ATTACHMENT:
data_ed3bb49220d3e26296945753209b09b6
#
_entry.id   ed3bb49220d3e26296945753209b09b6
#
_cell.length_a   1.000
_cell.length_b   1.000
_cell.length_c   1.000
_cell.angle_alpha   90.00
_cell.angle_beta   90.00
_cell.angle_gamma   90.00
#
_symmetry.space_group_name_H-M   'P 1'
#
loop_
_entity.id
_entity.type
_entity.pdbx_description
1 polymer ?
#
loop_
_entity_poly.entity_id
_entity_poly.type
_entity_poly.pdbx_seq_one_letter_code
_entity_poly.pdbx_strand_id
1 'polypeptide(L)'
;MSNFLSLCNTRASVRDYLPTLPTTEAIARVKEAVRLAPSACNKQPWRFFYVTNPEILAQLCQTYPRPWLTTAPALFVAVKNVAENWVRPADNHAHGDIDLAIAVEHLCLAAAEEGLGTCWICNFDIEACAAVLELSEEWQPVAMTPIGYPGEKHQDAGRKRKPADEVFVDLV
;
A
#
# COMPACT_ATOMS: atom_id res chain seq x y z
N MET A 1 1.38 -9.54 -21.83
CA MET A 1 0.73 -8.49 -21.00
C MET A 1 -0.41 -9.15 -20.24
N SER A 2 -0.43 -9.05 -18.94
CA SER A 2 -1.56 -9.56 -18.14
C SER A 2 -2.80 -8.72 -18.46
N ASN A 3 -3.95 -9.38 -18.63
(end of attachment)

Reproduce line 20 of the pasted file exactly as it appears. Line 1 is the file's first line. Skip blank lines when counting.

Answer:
loop_